A University of Michigan research team has developed a hybrid bioelectrical interface device that could be used to control the next generation of robotic limbs.
Figure 1A depicts a graphical representation of an illustrative embodiment of the implantable hybrid bioelectrical interface device showing in partial exploded view the various components of the hybrid bioelectrical interface device.
FIG. 1B depicts a graphical representation of an illustrative embodiment of the implantable hybrid bioelectrical interface device showing in cross-sectional view the distal portion of the hybrid bioelectrical interface device illustrating a plurality of abiotic electrodes held by a surrounding framework in proximate contact with the biological component (myocytes) for recording and/or stimulating action potentials through a conducting polymer within the length of the device in accordance with the present technology.
Figure 2 depicts the manufacture of two hybrid bioelectrical interface devices having in which the abiotic component is a cluster of microwires connected to an EED, the biotic component is either an acellularized tissue scaffold or a naturally based hydrogel scaffold both of which can be seeded with dissociated skeletal muscle cells, the conjugated polymer component is either a PEDOT-coated acellularized tissue scaffold or in situ polymerized PEDOT that is polymerized directly within the either acellularized tissue scaffold or naturally based hydrogel scaffold seeded with living muscle cells, the container is a tubular polymer membrane that is filled with a hydrogel matrix which serves as an electrolytes as well as a structural and nutritive support for the muscle cells and implanted nerve. The proximal end of a single motor nerve fascicle is inserted into the open end of the hybrid bioelectrical interface device so that it contacts the muscle cells and the conjugated polymer component of the device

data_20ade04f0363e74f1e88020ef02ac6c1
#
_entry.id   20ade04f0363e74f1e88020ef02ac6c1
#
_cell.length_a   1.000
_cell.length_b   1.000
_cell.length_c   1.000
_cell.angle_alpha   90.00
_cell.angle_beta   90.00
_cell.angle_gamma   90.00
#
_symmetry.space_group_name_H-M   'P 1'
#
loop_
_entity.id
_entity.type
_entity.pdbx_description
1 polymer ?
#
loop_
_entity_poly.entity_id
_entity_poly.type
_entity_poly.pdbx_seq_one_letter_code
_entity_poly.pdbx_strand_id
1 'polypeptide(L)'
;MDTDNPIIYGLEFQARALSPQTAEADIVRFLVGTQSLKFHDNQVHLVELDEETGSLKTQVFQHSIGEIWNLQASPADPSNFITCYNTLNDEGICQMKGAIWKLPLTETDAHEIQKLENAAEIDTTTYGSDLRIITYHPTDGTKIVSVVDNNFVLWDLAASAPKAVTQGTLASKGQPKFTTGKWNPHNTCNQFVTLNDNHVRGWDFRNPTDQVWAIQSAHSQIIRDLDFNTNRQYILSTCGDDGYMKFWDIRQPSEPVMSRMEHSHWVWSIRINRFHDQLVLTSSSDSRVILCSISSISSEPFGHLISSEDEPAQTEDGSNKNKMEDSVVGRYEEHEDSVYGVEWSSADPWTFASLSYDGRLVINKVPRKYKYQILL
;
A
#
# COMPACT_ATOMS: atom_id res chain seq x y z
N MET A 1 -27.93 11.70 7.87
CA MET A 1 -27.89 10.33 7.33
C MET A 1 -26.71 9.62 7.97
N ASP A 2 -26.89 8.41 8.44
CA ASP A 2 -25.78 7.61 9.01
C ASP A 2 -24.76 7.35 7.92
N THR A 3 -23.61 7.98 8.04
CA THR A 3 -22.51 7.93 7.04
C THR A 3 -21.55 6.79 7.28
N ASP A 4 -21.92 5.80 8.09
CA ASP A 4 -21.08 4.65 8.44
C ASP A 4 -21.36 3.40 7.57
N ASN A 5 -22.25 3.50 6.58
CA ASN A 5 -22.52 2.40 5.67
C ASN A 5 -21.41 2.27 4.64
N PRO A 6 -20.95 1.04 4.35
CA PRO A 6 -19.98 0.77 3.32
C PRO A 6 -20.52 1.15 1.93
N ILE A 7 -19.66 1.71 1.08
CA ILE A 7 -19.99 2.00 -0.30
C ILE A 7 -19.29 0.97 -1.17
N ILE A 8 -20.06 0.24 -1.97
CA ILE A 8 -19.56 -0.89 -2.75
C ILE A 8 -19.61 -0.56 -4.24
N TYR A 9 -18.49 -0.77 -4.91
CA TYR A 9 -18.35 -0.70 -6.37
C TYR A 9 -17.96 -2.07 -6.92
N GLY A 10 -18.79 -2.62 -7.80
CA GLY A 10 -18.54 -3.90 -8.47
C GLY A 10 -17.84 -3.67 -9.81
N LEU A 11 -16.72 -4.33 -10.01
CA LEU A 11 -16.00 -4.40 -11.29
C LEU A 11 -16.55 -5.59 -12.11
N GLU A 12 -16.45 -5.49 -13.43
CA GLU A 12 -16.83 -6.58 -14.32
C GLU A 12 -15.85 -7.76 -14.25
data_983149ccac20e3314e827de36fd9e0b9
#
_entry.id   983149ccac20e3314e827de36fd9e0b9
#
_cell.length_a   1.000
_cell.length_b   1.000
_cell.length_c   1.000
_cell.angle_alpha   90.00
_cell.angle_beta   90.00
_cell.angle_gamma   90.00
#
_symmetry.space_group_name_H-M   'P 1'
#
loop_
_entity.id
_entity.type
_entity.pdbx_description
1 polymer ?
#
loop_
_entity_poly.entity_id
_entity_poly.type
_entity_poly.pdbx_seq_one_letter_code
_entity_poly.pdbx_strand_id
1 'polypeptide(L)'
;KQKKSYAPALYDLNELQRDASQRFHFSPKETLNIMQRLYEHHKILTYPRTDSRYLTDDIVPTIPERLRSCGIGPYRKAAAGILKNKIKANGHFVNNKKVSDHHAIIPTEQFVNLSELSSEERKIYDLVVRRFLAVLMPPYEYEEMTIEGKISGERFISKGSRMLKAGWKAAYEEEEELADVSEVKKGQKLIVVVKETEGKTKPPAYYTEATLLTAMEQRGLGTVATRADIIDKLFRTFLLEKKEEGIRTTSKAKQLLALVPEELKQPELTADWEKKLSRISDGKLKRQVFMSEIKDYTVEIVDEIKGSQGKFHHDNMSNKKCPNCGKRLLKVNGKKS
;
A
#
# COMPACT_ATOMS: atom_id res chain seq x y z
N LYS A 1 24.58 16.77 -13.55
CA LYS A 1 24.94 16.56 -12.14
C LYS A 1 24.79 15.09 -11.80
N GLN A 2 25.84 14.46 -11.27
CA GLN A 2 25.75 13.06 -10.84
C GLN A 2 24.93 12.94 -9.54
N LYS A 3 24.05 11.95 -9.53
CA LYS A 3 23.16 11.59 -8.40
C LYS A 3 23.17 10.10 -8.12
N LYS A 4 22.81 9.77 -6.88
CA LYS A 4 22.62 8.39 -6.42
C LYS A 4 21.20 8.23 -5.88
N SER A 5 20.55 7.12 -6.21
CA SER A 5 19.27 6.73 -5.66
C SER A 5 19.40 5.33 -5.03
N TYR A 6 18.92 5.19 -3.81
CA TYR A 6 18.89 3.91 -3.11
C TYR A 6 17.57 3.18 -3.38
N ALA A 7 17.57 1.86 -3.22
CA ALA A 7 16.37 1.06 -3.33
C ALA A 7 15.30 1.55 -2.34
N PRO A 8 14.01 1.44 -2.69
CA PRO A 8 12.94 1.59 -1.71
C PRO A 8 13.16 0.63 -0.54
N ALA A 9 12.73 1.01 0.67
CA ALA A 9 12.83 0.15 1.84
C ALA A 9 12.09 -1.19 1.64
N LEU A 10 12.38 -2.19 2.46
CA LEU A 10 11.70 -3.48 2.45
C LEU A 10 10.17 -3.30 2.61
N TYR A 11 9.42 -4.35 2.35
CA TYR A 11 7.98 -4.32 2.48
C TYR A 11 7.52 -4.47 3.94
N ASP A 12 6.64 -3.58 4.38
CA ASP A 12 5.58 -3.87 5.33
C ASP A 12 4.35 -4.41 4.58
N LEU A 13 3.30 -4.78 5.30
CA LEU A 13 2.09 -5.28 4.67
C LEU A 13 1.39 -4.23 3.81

University of Michigan investigators have developed a hybrid bioelectrical interface (HBI) device which can be an implantable device. It is comprised of an abiotic component operable to transmit charge via electrons or ions; a biological component interfacing with the neural tissue, the biological component being sourced from biologic, biologically-derived, or bio-functionalized material; and a conjugated polymer component that together provide a means to chronically interface living neural tissue with electronic devices for extended durations (e.g. greater than 10 years). In some embodiments, conjugated polymers provide a functional electrical interface for charge transfer and signal transduction between the nervous system and an electronic device (e.g. robotic prosthetic limb, retinal implant, microchip), according to a team of inventors led by Associate Professor in the Section of Plastic and Reconstructive Surgery at the University of Michigan Dr. Paul S. Cederna, Brent M. Egeland, Mohammad Reza Abidian, Antonio Peramo, Melanie G. Urbancheck Daryl A. Kipke, David C. Martin and Sarah Richardson-Burns.